Harry Hodson prize

Win £1000 cash prize and publication of your article in The Round Table, The Commonwealth Journal of International Affairs.

This is an annual award presented by The Round Table in memory of the journal’s late Editor, Harry Hodson, and to mark his association with The Round Table for nearly 70 years. It is awarded for a written piece of work by an undergraduate or postgraduate student from a university in the Commonwealth.

Harry Hodson

Henry Vincent (Harry) Hodson (1906-1999), an economist by training, joined the editorial board of The Round Table in 1930, and served as Assistant Editor from 1931 to 1934 and Editor from 1934 to 1939; he remained an active member of the board until his death, and contributed over sixty articles to the journal. Meanwhile he was in government service during the Second World War, including a year as Reforms Commissioner in India; he later wrote The Great Divide (1969), on the partition of India. He was Assistant Editor (1946-50) then Editor (1950-61) of The Sunday Times before becoming the first Provost of Ditchley and Director of the Ditchley Foundation (1961-71). He was later Editor of The Annual Register (1973-88).


The topic may be freely chosen by applicants, but should relate to the contemporary Commonwealth, or a region or country within the Commonwealth. It should provide an interesting, engaging, and academically-based take on the chosen issue.

The piece of work can be written specifically for the competition or be based on an essay or part of a dissertation. However, on submission it should be read as a stand-alone piece of work, and it should not have been published, or submitted for publication, elsewhere.

Examples of winning essay topics include:

Submission criteria

Applicants for the award should contribute pieces of between 1000 and 2000 words in length (excluding any footnotes and bibliography) by 31 December 2024. NB any submissions received which are shorter than 1000 or longer than 2000 words will be automatically excluded. The prize-winning article may be edited to fit the format of the journal.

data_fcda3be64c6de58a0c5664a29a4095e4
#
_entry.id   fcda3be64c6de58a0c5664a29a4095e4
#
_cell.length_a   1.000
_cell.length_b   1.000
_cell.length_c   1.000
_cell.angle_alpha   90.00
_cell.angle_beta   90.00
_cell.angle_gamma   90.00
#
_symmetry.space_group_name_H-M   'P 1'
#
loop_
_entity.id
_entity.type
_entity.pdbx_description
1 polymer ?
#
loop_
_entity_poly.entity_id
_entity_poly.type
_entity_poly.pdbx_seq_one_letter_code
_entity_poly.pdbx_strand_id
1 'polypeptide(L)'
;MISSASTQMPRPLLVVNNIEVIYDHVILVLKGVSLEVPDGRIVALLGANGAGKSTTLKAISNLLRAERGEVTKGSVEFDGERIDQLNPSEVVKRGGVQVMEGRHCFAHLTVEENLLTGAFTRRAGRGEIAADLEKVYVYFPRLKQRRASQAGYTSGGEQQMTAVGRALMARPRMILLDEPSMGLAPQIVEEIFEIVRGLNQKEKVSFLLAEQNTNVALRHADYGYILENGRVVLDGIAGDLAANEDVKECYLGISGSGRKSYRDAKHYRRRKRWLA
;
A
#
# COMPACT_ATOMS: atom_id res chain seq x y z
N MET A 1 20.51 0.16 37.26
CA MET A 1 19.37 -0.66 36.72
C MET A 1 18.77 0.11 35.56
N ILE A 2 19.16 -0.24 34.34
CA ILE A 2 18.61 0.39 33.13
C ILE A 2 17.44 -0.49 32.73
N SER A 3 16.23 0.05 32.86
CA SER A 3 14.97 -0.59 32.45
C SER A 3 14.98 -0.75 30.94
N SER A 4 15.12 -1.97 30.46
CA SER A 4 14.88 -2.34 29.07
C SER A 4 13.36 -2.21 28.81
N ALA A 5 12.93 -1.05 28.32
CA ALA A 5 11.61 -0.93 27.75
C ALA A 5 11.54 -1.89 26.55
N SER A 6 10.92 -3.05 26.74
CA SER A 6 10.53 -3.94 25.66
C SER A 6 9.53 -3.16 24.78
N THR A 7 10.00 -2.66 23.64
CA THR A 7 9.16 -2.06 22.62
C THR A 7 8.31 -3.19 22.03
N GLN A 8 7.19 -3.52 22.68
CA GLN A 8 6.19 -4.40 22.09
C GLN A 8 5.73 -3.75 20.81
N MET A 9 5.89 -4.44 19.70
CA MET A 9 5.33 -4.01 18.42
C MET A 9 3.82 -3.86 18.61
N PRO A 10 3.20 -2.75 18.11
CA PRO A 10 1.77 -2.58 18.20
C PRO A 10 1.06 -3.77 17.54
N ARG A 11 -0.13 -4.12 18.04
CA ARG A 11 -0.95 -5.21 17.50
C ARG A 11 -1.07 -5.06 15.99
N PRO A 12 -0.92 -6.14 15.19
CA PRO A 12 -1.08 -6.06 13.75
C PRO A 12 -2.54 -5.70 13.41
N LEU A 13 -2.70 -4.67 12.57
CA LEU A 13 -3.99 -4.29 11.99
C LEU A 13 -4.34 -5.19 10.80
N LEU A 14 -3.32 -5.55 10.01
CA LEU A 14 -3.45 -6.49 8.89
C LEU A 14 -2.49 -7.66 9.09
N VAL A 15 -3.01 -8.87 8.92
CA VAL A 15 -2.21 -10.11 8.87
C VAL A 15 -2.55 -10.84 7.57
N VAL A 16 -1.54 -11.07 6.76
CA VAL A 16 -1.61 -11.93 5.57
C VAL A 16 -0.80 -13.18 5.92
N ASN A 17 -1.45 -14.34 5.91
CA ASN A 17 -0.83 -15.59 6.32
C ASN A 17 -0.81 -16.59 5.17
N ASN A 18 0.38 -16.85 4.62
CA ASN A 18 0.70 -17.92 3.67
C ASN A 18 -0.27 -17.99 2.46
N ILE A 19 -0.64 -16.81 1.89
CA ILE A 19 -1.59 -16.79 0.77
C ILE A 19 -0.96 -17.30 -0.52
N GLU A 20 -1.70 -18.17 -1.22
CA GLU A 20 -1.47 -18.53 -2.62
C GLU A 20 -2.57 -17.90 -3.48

Other conditions

Applicants should be aged under 30 and registered students on 31 December 2024. Although only one Hodson Prize will be awarded each year, the Editor may offer publication to other entries submitted. Authors should retain copies of their articles, which will not normally be returned.


Submitted articles will be reviewed by members of The Round Table editorial board and a representative from Taylor and Francis, the journal’s publisher. The panel will be chaired by the Editor of the journal. Their decision will be final.

The Prize

The prize will have two parts. First, publication of the winning article in The Round Table. Second, the sum of £1000 sterling. The Round Table will also publicise the name of the winner and the winning entry.

How to submit your work

Entries for the award should be marked ‘Hodson Memorial Prize’, and sent via email by 31 December 2024 to [email protected].

About the 2023 Hodson Prize winners

The Round Table is pleased to announce that the joint winners of the 2023 Hodson Prize are Sophie Macdonald and Frank Devincenzi.

Sophie Macdonald has won a share of the prize for her essay, ‘In defence of Llanito: Gibraltar in a state of linguistic transition’.

Sophie Macdonald . Round Table Hodson Prize winner 2023

Sophie is a postgraduate student at University College London, studying towards an MA in Intercultural Communication. She recently graduated with a BA with honours in English at Cambridge University, where she was able to develop her research interest in Gibraltar’s local language variety, Llanito, into a dissertation about Llanito in Gibraltarian literature. Her main research interests are language endangerment, decolonisation and translingualism, which stem from a desire to protect Llanito from language loss in her birthplace, Gibraltar.


Frank Devincenzi has won a share of the prize for his essay, ‘Diverging paths for Canada: nationalism between Britain and America, 1957-1963’.

Frank Devincenzi, winner of the 2023 Round Table Hodson Prize

Frank is currently a postgraduate student studying International Relations at the London School of Economics and Political Science. He graduated from the University of Cambridge in 2022 with a BA with honours in History. His previous research projects have explored settler colonialism in the antebellum United States, and Canadian foreign policy. His other academic interests include the history of international political thought and nationalism. His current research focus is centred on small-state theory and the British Overseas Territories, prompted by ongoing EU-UK treaty negotiations over Gibraltar, from where he also comes.

Click here to learn about previous Hodson Prize winners.

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